Dr. Biondi notes that the treatment of cervicogenic headache usually requires manipulation of the upper cervical facet joints, and that manipulative techniques are particularly well suited for the management of cervicogenic headache, including high velocity, low amplitude manipulation. These techniques are commonly used by chiropractors in the management of cervicogenic headaches.
In April of this year (2011), Dr. Maurice Vincent published a detailed review article pertaining to the relationship between the cervical spine and headache (9). In the article, Dr. Vincent lists five requirements for the diagnosis of cervicogenic headache. They are:
1) unilateral pain preponderance
2) reduction of cervical range of motion
3) pain in the ipsilateral shoulder or arm
4) attacks precipitation from triggering spots in the neck
5) precipitation from awkward neck positions.
These five requirements are all present in my patient Barbara:
Barbara was suffering from post-traumatic chronic cervicogenic headache. Recall that her “headache was triggered by sustained deep pressure at the inferior margin of the right inferior oblique muscle.” Consequently, my assessment included that Barbara was suffering from an ectopic depolarization of the C2 nerve root at the inferior margin of the right inferior oblique muscle; the electrical signal communicated with the ophthalmic branch of the trigeminal nerve in the trigeminocervical nucleus, creating a cortical brain perception of a headache around her right eye. As there is a history of trauma and 24 years of chronicity, it seems plausible that the primary nidus of C2 irritation was scar tissue or adhesions at the inferior oblique muscle, consistent with the writings of both Drs. Seletz and Bogduk. The irritation of the C2 nerve root is most likely aggravated by alignment and motion dysfunctions of the upper cervical spinal segments.
My clinical protocols included the following:
1) Analysis and chiropractic management of upper cervical spinal segmental alignment.
2) Analysis and chiropractic management of asymmetry of upper cervical spinal segmental movement.
3) Manual friction myotherapy at the inferior margin of the inferior oblique muscle. This is done in a effort to reduce the adverseness of adhesions and/or scar tissue that appeared to be irritating the C2 nerve root.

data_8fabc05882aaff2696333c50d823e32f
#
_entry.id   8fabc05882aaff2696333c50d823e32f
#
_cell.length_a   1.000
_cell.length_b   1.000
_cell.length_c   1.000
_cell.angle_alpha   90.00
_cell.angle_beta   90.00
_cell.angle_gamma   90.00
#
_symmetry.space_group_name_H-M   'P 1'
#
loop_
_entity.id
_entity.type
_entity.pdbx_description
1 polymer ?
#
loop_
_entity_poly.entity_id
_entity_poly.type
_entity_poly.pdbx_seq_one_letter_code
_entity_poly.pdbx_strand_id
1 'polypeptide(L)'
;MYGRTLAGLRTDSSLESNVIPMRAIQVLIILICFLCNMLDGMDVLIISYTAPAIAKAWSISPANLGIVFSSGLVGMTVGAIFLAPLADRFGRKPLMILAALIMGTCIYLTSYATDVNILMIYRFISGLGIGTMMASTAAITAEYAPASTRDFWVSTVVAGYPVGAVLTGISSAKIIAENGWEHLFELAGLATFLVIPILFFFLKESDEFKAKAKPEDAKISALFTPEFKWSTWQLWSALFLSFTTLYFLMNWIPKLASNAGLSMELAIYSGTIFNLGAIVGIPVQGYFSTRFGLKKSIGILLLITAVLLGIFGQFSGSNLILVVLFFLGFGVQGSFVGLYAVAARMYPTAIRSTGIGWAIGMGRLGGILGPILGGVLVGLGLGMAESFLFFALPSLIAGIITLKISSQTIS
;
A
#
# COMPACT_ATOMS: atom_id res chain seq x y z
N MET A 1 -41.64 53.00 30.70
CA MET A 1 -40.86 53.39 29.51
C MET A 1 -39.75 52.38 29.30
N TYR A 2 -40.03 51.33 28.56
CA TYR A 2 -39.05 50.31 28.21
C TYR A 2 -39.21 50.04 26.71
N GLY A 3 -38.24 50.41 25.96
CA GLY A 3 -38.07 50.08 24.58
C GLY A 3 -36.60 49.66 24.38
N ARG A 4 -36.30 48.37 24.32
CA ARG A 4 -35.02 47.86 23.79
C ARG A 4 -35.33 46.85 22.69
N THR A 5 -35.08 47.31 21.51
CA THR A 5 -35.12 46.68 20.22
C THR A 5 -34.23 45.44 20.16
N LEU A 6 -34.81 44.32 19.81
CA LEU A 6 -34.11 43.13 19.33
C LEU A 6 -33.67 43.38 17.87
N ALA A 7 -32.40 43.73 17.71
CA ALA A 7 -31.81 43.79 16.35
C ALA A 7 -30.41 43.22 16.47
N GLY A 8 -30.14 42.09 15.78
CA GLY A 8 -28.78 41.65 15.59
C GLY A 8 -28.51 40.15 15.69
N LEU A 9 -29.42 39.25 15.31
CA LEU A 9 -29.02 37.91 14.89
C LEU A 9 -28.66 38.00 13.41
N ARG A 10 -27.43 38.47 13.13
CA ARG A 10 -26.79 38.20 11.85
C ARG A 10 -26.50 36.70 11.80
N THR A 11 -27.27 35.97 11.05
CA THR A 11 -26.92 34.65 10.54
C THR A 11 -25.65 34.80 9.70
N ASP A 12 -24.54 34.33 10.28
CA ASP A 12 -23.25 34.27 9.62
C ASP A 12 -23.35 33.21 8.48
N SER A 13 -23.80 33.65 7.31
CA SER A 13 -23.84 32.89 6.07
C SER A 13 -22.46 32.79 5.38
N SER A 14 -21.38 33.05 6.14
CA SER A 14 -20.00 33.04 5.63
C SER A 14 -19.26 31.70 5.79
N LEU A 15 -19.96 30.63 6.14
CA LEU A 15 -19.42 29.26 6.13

4) Low level laser therapy (in the office) and cryotherapy (homecare) to reduce inflammation subsequent to tissue work.
Barbara was so treated three times per week for four weeks, a total of twelve visits. The one-month re-evaluation showed a 100% resolution of both signs and symptoms. Twenty-four years chronicity and suffering resolved within one moth of manual therapy.
1) Jackson R, The Cervical Syndrome, Thomas, 1978.
2) Jackson R; The Cervical Syndrome As a Cause of Migraine. Journal of the American Medical Women’s Association. December 1947, Vol. 2, No. 12, pp. 529-534.
3) Seletz E; Craniocerebral Injuries and the Postconcussion Syndrome; Journal of the International College of Surgeons; January, 1957; 27(1):46-53.
4) Seletz E; Headache of Extracranial Origin; California Medicine; November 1958, Vol. 89, No. 5, pp. 314-17.
5) Seletz E; Whiplash Injuries, Neurophysiological Basis for Pain and Methods Used for Rehabilitation; Journal of the American Medical Association; November 29, 1958, pp. 1750 – 1755.
6) Sjaastad O; “Cervicogenic” Headache: An Hypothesis; Cephalagia; December 1983; 3(4):249-256.
7) Bogduk N; Anatomy and Physiology of Headache; Biomedicine and Pharmacotherapy; 1995, Vol. 49, No. 10, pp. 435-445.
8) Biondi DM; Cervicogenic Headache: A Review of Diagnostic and Treatment Strategies; Journal of the American Osteopathic Association; April 2005, Vol. 105, No. 4 supplement, pp. 16-22.
9) Vincent MB; Headache and Neck; Current Pain Headache Report; April 5, 2011 [Epub].